In recent years, a number of biographies and studies of Trotsky, often very hostiel to him, have emerged from the right of centre spectrum of academia. This is not an accident. After the twentieth CPSU Congress, there were still some possibilities of hiding the crimes of Stalinism by labeling them merely the “cult of the personality”. After Gorbachev, though, and after the opening of the archives, only the fanatic few, dwindling in numbers, can refuse to see that Stalinism was a tyranny over the toilers pretending to be Marxism. For capitalism, therefore, Trotsky, Luxemburg, and other classical Marxists pose a bigger threat, as they stand for a revolutionary democratic alternative.
Class Struggle and Working Class Democracy:
But is Trotsky not simply one more “communist” despot who simply failed while his rival succeeded? In 1923, when still a member of the Political Bureau of the Soviet Communist Party, Trotsky objected to Feliks Dzherzhinskii’s demand that party members in factories should report the names of strike leaders to the OGPU, and called for a restoration of working class democracy, now that the civil war situation was over. He was, thus, the only communist leader who, in power, fought for the retention of the principles for which communists from Marx onwards had fought – workers’ democracy as the only road to the self emancipation of the working class. This led to years of struggle ending with expulsion from party, exile from his country, and eventual murder by a Stalinist assassin.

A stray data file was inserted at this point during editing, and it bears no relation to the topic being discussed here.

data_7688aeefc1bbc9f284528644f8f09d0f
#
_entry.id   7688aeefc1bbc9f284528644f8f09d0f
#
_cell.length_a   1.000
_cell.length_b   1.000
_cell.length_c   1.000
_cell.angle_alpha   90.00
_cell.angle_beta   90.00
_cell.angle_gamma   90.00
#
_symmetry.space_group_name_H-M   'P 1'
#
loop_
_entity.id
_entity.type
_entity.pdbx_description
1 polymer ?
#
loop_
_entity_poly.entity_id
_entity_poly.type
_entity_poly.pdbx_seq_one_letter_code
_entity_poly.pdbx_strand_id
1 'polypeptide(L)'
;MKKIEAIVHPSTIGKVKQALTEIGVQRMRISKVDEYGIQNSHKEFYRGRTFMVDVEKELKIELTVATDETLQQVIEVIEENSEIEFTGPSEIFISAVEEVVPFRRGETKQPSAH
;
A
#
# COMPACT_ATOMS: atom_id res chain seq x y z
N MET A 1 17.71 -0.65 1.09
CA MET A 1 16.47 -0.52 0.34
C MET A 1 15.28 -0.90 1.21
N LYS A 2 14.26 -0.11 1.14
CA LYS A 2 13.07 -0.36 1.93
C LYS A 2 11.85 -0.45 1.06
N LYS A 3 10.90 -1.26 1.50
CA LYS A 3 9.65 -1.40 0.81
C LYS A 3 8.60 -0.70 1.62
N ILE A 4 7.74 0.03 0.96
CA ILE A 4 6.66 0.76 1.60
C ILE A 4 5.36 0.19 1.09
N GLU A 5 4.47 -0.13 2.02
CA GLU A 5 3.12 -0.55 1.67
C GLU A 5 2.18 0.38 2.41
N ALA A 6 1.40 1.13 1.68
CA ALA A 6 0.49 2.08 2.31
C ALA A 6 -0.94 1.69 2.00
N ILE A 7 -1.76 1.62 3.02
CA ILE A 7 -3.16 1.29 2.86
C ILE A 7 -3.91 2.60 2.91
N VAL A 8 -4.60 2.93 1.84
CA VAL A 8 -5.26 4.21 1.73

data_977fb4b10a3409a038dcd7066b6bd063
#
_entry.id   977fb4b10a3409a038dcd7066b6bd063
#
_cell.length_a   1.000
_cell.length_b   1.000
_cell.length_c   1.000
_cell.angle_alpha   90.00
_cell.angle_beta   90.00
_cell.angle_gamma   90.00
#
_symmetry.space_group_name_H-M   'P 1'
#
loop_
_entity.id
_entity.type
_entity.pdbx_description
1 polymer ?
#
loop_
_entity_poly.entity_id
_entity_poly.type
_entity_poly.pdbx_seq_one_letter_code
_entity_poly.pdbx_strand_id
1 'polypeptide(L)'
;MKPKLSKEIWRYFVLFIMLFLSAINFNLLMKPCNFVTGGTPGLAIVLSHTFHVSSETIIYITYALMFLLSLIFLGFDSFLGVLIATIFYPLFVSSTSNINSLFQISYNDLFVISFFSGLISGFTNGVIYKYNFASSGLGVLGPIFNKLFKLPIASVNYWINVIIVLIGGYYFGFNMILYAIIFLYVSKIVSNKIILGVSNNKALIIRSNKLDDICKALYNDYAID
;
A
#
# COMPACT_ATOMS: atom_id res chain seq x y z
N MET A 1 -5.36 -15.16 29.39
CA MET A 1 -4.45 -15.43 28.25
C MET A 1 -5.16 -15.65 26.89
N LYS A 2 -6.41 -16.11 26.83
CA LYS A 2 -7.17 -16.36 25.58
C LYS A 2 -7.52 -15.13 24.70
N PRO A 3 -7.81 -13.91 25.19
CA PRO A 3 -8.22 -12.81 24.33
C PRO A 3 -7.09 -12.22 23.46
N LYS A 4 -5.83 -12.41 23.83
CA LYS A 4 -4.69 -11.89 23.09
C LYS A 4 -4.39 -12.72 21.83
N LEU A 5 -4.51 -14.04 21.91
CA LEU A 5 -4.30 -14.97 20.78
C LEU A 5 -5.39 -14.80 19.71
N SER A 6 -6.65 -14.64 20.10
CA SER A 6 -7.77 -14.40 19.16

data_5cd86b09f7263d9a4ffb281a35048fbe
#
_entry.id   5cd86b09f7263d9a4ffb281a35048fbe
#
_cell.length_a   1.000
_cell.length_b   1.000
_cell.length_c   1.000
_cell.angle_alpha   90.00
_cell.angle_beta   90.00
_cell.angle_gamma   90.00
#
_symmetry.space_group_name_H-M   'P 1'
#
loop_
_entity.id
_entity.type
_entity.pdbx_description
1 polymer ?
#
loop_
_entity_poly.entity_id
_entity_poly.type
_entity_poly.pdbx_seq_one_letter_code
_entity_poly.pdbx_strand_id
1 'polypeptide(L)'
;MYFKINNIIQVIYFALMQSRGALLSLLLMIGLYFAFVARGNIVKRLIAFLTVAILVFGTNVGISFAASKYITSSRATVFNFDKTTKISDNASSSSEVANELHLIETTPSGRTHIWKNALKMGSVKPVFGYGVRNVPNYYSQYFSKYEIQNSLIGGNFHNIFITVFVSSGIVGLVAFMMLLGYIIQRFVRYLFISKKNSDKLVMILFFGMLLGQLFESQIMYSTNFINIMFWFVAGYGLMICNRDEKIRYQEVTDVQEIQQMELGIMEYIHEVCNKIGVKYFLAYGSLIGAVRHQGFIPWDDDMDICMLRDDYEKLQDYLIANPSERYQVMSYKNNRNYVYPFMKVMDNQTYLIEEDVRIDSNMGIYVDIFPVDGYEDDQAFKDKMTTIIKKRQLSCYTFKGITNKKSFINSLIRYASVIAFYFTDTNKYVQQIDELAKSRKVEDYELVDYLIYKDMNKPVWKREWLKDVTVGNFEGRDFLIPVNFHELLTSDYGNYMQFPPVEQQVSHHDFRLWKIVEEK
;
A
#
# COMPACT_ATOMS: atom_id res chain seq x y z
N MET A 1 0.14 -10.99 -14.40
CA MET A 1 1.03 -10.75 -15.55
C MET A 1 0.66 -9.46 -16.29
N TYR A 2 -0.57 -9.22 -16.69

In exile, Trotsky fought for a reorganization of the German working class. During Hitler’s rise to power, he explained that only a working class united front could stop fascism. While the Socialists called for “tolerating” the Monarchist Hindenburg as a “lesser evil” to Hitler, and while the Stalin-controlled communists called the socialists “social-fascists” (much as Indian Maoists call the CPI(M)), Trotsky warned the German workers that if Hitler came to power, it would be by riding over their spines. But he was also aware, that alliances with so-called bourgeois progressives (the “popular front”) would not benefit the workers and peasants. In Spain and France, such fronts ended up by disarming workers. In Spain, it actually took away the factories seized by workers and handed them to bosses, who then proceeded to welcome General Franco. Ever since then, the Stalinist “communist” parties have flip-flopped between rejecting working class united fronts and calling for all embracing fronts inclkuding the “democratic” bourgeois parties and asking workers and peasants to tone down their demands.